If she wins, Luther would come into the senate with a $1 million campaign debt to Dunn, an unusual arrangement that government watchdogs question how she will repay.

Aside from the loan, Luther’s campaign has raised about $141,000 to date, the majority of which came from a single donor, campaign finance records show. At a recent candidate forum, Luther said she has to pay back the loan if she wins, but not if she loses, according to a video clip from the event.

Dunn “knows I will represent you as the people, and that I can not be persuaded by people offering me money,” she said. Luther’s campaign did not respond to questions about the loan.

Luther has said her priorities include curbing Abbott’s power to close businesses without a special session, banning abortion and allowing people to carry concealed handguns without needing a license, a policy known as “constitutional carry.”

Among her most prominent supporters are Collin County Judge Chris Hill, who did not respond to a request for comment, and state Sen. Bob Hall, who is also a vocal critic of Abbott’s handling of coronavirus.

“I view her as someone who would be great competition to see who’s going to be the most conservative,” said Hall, R-Edgewood.

In contrast, Springer touts seven years in the Legislature and knowledge of the district as an asset, as do the legislators backing him.

“I work for my constituents and I have always done that,” he said. “I just think that makes me a good public servant.”

A financial planner who was raised in Parker County, Springer chairs the House committee on agriculture and livestock. Springer also previously worked for Dallas tax services firm Ryan, LLC while serving on a House tax committee, which raised questions about a potential conflict of interest that he has dismissed.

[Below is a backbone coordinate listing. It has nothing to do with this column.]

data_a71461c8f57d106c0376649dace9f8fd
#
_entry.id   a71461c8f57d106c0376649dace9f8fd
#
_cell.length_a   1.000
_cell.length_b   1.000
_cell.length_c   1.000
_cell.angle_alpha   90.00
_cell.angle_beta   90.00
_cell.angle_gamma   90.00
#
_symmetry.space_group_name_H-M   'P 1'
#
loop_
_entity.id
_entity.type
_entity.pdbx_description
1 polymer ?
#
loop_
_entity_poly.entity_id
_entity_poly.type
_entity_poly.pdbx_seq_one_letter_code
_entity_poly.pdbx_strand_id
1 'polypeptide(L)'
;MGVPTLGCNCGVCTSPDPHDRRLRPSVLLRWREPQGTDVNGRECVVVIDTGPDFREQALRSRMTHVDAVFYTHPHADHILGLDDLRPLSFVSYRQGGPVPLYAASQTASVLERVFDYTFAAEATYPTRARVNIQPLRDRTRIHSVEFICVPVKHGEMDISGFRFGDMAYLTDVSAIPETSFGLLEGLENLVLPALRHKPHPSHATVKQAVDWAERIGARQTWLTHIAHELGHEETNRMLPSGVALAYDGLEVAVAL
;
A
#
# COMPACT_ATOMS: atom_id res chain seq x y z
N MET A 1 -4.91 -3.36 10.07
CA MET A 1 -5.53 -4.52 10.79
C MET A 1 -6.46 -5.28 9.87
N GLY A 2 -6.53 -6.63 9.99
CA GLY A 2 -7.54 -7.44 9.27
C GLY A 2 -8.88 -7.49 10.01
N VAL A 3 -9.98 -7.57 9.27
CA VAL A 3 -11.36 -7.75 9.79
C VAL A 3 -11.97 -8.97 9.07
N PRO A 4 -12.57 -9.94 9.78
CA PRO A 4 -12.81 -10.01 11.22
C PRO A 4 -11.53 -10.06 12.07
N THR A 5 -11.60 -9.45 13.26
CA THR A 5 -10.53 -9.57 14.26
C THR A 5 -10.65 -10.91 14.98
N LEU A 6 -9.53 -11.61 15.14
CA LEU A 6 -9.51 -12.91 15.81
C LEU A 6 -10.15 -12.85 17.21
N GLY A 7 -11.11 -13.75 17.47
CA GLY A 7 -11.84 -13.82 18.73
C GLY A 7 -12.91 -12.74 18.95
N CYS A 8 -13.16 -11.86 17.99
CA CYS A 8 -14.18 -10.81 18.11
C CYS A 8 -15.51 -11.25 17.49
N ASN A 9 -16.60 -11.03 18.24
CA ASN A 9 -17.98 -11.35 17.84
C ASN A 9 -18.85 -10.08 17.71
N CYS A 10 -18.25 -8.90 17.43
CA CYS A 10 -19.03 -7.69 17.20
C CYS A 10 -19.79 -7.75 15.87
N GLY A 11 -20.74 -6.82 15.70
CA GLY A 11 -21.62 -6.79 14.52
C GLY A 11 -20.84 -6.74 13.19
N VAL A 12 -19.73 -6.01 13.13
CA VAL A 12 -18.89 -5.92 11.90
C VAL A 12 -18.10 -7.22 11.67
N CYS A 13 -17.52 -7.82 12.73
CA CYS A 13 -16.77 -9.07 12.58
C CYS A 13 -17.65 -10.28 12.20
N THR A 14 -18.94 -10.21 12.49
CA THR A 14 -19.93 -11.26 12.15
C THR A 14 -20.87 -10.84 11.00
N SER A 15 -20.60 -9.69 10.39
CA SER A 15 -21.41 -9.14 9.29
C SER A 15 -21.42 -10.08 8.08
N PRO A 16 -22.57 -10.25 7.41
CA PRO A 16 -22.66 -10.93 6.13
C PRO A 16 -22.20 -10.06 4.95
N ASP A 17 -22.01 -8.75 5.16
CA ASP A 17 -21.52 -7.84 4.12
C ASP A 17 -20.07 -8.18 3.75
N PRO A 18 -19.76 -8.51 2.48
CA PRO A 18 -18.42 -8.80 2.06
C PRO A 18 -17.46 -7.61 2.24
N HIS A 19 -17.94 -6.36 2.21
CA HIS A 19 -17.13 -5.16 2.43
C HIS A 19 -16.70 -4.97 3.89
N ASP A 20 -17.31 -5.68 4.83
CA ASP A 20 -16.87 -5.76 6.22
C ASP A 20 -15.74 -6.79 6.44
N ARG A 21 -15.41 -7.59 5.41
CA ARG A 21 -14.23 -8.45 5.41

Next session, Springer said he wants to address how long a disaster declaration can last before a special legislative session is triggered. He has also named as top priorities, lowering property taxes, ensuring monuments cannot be taken down and letting people carry concealed handguns without needing a license. While the policy known as “constitutional carry” has been proposed several times in recent years, it has not gained much traction in the GOP-controlled Legislature.

In a recent video, outgoing state Rep. Jonathan Stickland, a Bedford Republican and tea party firebrand, accused Springer of refusing to help him advance the those bills over the last six years.

“We had one simple ask for him, sign on a co-sponsor to our bill,” Stickland said. “Every single time Rep. Springer said no.”

Springer said he doesn’t agree with Stickland’s approach to passing policy and just because he didn’t sign on as a co-author of the bill, doesn’t mean he does not support it.

“I have never not voted for a pro-Second Amendment bill, ever,” he said, adding that he has an endorsement from the National Rifle Association.

While Abbott has backed Springer in the past, the governor has not weighed in on the senate race yet, to some Republicans’ surprise. A spokesman for Abbott did not return a request for comment. Still, at least 30 of Springer’s GOP colleagues have endorsed him, including Rep. James Frank, R-Wichita Falls.

“It’s not easy to get things done in the Legislature and it does help to have some experience,” he said.

Watts, an attorney, is also running on his experience serving as mayor of Denton for the last six years. He’s laid out priorities that include ensuring funds for rural hospitals, curbing the governor’s emergency declaration laws and lowering property taxes.

“Dealing with the issues that come about with running a community have prepared me to expand that to the residents of (senate) District 30,” he said.

Minter, a Democrat, is campaigning on a platform of bringing civility to politics and providing affordable healthcare to rural areas.

In a recent Cooke County Republican candidate forum, Hopper has said his priorities include lowering property taxes and expanding school choice. Carter said balancing the state budget and eliminating waste are top priorities.





Source link

Articles You May Like

Capito deserves to be re-elected | News, Sports, Jobs
How She and Joe Biden Will Be Good for Philly
Indiana governor candidates differ on abortion, guns, LGBTQ issues.
Michigan’s top elections official warns voters not to mail their absentee ballots
ILA | Gun Control May be Wasting Away, But Not Because of COVID

Leave a Reply

Your email address will not be published. Required fields are marked *